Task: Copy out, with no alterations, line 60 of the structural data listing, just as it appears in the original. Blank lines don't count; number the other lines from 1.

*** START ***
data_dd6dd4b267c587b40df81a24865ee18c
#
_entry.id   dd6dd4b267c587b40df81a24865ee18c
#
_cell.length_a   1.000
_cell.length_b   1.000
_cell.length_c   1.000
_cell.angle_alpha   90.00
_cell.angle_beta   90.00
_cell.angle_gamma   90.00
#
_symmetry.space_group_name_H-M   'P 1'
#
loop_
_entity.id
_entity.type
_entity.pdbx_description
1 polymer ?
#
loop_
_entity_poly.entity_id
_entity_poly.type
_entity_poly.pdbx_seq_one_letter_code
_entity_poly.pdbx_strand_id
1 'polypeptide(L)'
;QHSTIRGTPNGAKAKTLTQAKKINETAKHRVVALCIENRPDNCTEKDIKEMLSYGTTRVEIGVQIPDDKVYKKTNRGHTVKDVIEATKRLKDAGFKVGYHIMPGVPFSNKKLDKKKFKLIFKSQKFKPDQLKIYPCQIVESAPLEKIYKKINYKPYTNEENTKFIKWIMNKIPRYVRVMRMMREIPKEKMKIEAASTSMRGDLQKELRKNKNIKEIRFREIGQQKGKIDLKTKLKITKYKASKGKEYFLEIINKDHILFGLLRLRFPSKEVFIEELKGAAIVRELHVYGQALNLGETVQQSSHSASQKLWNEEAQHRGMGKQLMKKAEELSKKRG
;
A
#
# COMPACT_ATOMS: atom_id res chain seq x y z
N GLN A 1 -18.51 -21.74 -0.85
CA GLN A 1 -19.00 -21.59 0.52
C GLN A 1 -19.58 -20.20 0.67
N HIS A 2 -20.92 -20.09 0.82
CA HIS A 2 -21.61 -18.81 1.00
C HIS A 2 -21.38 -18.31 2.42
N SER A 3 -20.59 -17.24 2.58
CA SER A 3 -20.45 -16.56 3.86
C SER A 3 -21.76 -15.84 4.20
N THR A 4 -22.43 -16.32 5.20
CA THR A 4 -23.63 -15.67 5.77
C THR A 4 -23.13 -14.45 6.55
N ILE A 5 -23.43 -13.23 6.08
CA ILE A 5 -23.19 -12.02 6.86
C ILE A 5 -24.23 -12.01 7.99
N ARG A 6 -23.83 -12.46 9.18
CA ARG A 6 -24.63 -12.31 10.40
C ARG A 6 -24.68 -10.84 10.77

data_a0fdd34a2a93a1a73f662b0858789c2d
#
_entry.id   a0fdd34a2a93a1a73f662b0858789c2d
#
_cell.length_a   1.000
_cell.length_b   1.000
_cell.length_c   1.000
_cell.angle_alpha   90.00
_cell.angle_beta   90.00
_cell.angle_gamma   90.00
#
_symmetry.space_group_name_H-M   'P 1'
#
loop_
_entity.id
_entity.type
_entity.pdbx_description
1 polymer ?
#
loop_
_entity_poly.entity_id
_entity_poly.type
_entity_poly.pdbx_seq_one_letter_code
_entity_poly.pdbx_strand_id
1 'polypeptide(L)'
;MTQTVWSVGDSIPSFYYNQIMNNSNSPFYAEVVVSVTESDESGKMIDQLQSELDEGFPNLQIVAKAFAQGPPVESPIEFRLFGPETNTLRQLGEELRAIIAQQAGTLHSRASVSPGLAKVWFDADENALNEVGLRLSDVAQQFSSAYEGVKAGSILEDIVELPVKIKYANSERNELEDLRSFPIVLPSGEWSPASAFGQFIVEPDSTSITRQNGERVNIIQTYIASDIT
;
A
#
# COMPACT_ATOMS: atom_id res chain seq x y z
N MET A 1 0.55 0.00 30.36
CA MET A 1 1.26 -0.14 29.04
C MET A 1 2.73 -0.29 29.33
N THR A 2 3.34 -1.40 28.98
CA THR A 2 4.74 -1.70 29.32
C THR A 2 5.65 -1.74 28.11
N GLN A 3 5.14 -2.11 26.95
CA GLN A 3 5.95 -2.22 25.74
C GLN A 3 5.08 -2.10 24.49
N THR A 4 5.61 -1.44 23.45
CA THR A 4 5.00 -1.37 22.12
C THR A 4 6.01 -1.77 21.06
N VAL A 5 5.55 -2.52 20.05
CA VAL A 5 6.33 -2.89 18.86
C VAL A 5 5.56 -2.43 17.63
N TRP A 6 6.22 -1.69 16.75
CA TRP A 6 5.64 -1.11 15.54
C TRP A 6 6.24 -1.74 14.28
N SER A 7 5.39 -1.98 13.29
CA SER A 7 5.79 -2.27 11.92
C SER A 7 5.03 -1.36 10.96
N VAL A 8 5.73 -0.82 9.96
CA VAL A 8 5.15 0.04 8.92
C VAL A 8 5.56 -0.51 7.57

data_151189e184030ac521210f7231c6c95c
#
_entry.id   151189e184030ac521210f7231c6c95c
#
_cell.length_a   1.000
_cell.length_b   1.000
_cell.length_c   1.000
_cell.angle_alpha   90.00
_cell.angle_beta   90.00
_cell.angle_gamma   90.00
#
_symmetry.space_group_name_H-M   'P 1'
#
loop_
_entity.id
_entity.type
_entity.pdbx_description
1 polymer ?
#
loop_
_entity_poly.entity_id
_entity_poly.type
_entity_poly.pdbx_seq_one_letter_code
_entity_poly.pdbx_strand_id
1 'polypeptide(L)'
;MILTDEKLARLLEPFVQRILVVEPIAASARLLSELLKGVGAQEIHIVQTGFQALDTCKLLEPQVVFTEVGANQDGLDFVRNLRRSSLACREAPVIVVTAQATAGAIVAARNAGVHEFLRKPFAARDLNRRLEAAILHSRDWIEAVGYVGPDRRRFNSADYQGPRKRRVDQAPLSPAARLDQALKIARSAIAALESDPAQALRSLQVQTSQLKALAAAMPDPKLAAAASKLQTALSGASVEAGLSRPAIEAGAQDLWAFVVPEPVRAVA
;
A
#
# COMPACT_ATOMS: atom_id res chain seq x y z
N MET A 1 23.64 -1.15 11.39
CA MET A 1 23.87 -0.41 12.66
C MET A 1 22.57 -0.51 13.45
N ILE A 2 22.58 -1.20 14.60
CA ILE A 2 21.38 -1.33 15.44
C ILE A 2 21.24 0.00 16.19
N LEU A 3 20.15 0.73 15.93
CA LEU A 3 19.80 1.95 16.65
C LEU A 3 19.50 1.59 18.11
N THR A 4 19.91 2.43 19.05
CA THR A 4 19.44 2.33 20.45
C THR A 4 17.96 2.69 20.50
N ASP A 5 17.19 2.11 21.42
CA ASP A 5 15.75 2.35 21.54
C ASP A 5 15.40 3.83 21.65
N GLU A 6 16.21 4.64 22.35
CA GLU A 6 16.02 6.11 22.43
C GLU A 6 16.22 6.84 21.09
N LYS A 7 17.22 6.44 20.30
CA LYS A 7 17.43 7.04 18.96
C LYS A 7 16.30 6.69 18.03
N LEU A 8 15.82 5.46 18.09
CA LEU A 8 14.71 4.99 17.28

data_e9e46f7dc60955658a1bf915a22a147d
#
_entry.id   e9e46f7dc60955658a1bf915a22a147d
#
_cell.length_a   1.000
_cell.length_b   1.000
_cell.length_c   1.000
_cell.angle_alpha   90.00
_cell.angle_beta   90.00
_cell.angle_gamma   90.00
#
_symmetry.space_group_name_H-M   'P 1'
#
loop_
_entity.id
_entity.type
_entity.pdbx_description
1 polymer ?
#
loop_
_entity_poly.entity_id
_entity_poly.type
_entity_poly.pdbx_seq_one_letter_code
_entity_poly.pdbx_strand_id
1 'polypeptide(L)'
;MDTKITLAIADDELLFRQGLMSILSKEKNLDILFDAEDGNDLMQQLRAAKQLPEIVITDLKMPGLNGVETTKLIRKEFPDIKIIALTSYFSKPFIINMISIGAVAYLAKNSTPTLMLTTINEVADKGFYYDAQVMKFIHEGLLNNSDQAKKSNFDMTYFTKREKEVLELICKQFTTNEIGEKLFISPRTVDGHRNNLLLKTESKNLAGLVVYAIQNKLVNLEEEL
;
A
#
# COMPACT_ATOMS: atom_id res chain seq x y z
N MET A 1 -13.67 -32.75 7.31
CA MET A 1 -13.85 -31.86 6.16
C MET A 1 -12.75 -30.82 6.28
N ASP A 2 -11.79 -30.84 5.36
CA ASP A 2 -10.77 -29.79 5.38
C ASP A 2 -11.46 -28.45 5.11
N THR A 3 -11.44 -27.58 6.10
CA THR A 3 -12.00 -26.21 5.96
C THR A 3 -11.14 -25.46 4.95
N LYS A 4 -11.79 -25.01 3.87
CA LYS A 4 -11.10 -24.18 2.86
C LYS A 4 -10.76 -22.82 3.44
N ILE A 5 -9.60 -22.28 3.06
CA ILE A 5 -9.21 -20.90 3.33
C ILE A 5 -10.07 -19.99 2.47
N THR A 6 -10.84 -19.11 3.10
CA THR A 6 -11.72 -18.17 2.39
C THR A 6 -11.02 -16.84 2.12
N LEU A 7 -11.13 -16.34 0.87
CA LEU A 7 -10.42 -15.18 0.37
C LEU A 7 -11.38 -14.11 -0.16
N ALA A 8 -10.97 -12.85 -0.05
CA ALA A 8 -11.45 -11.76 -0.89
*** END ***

_symmetry.space_group_name_H-M   'P 1'